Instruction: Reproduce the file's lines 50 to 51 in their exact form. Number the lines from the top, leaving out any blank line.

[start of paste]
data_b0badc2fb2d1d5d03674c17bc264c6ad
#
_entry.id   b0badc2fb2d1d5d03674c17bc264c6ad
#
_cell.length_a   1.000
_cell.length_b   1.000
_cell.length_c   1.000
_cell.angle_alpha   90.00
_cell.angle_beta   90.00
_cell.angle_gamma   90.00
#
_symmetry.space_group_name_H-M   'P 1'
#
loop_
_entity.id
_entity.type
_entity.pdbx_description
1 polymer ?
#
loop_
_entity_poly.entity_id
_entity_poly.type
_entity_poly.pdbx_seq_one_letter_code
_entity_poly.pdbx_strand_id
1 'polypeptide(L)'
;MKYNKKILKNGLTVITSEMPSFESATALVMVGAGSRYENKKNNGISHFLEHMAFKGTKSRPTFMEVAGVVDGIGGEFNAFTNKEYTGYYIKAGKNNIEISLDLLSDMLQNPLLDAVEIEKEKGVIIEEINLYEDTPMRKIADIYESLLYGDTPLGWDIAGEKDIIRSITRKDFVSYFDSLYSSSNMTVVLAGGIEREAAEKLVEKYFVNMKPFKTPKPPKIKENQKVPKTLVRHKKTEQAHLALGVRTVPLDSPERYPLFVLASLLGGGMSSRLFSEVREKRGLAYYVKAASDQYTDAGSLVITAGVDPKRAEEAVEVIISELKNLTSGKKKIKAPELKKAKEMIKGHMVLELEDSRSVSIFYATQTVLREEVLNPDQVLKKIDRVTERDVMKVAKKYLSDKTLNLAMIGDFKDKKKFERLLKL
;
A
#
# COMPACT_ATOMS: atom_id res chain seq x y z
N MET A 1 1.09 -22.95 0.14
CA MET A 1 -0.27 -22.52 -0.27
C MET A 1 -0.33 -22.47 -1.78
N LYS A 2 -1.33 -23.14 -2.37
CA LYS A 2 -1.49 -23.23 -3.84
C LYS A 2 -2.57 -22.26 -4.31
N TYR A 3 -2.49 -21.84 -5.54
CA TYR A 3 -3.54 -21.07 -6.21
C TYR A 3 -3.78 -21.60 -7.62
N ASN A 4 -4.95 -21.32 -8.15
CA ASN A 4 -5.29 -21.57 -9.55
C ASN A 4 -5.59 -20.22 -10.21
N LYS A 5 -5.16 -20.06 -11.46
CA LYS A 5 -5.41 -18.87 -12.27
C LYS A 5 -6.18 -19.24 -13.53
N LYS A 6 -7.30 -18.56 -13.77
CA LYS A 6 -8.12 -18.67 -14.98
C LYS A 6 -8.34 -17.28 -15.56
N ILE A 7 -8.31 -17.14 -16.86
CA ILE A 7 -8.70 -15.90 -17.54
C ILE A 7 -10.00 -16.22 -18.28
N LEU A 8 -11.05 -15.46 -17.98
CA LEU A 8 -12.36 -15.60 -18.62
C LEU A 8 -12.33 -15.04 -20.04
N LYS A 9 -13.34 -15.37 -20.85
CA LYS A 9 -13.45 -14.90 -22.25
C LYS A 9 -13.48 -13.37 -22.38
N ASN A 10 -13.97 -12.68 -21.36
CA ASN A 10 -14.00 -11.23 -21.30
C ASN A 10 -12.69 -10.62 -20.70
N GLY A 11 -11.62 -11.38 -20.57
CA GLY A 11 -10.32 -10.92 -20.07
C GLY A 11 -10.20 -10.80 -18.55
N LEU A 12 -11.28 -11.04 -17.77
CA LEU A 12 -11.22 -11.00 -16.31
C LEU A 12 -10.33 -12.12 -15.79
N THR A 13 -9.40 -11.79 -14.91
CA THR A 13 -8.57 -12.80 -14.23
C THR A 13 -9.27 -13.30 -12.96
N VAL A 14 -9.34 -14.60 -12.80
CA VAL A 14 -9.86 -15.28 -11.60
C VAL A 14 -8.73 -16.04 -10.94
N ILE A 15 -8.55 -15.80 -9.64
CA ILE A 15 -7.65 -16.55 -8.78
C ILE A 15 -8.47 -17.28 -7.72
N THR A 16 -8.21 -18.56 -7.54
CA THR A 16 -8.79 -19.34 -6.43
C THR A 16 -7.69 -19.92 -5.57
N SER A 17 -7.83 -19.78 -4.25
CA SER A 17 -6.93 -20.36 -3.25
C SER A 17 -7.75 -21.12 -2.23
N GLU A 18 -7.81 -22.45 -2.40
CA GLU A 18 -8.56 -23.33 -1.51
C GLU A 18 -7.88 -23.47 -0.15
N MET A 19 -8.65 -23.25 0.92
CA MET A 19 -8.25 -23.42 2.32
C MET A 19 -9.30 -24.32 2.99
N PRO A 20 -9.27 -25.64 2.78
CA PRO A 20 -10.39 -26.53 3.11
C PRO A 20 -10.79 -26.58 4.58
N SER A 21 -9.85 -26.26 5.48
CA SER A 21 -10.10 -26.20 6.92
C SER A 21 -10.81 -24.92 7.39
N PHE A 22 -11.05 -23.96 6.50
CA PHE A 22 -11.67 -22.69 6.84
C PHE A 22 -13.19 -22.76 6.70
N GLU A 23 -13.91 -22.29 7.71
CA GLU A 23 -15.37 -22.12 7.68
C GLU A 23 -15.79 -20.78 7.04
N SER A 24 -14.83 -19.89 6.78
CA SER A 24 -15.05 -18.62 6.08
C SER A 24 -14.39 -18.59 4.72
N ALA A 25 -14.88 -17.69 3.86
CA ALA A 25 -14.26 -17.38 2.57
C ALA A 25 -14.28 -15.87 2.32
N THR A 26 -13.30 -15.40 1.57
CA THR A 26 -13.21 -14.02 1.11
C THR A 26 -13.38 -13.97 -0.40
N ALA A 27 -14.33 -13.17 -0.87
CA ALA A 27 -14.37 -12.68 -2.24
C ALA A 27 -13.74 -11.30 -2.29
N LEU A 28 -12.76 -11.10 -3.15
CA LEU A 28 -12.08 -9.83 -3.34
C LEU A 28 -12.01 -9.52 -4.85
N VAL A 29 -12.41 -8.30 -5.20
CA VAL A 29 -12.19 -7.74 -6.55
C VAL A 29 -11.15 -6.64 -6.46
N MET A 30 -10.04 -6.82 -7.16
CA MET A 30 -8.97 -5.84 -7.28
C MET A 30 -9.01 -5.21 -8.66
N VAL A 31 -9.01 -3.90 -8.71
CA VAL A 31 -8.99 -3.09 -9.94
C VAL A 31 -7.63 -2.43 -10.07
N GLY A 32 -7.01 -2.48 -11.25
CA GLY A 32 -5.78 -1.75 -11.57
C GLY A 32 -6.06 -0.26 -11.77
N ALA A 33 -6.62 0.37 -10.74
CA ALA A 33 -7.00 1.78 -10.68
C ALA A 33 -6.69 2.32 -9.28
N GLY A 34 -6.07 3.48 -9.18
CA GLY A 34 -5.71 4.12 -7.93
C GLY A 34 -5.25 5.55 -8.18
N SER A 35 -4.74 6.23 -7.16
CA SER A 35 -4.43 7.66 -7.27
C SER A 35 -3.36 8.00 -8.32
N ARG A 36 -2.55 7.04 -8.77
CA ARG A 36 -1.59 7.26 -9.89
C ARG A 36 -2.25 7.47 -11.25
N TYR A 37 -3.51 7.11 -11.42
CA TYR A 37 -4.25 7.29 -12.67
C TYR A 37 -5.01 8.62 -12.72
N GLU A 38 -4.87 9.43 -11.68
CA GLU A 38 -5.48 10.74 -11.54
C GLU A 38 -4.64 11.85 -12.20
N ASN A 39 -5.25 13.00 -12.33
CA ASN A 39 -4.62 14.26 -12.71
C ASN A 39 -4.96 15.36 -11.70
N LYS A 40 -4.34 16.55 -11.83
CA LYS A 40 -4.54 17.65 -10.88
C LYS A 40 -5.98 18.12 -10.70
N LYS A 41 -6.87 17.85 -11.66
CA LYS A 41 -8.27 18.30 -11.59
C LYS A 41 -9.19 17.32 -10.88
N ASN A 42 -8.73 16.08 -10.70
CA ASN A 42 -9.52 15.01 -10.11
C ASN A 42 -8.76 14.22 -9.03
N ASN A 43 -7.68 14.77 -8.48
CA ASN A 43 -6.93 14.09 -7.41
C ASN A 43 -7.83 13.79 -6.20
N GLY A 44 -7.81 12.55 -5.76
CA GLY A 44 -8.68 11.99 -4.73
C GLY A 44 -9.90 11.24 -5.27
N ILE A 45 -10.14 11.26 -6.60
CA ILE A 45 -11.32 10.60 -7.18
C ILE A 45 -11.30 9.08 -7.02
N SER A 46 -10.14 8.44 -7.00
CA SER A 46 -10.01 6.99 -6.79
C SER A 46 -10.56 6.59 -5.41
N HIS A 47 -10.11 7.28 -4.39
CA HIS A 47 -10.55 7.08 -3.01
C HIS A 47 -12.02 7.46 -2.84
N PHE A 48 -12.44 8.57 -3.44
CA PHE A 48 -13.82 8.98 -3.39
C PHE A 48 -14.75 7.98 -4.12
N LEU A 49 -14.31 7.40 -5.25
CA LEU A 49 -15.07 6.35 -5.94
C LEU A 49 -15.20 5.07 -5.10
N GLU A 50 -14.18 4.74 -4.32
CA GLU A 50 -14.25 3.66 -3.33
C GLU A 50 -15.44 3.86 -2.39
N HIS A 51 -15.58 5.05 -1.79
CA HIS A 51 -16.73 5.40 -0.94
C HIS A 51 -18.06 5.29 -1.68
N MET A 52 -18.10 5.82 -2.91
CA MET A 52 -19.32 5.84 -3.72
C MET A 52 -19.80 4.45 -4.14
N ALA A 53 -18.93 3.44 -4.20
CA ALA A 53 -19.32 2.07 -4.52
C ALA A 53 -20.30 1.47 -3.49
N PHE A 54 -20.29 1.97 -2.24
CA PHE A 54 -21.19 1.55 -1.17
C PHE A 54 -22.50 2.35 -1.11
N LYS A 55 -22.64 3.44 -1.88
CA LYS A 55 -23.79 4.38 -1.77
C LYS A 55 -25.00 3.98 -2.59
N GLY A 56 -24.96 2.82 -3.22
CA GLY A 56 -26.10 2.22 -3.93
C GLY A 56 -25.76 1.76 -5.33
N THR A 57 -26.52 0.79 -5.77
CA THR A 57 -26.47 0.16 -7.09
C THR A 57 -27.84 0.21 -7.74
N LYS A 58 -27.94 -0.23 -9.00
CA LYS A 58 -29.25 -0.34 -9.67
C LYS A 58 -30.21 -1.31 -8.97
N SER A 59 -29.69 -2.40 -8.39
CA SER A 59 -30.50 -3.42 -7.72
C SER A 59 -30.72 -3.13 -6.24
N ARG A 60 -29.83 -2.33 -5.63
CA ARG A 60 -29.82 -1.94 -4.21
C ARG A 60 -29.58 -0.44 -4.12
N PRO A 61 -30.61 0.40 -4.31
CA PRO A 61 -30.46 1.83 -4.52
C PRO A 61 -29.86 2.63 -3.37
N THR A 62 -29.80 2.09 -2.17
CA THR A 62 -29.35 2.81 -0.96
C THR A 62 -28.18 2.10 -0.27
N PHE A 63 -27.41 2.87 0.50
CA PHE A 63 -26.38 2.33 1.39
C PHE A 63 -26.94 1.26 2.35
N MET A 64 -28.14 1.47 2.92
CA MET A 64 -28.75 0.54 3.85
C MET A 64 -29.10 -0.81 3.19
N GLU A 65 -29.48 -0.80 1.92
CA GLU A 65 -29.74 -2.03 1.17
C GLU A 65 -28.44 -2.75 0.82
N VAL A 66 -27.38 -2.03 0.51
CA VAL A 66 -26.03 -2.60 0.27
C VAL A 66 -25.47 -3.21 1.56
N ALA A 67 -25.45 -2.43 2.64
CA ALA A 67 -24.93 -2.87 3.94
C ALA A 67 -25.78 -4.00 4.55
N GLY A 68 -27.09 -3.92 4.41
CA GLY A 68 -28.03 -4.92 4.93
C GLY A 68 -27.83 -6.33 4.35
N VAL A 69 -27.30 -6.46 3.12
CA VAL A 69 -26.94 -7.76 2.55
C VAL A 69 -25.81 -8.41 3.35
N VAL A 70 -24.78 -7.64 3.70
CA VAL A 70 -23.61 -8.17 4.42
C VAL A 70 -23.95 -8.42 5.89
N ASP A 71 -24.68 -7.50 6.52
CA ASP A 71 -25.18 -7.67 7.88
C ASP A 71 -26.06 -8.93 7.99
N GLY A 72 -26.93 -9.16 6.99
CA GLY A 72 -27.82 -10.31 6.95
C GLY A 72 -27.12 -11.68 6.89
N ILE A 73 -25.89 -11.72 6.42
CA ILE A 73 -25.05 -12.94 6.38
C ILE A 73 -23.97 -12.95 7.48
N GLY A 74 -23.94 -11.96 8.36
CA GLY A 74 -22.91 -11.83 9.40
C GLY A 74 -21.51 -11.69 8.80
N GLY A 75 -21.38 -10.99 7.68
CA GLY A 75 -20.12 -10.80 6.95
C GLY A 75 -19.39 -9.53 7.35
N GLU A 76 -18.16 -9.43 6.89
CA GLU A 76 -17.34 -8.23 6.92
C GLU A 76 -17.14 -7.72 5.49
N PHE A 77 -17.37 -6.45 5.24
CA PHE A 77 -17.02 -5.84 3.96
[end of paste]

CA ILE A 7 -8.70 -15.90 -17.54
C ILE A 7 -10.00 -16.22 -18.28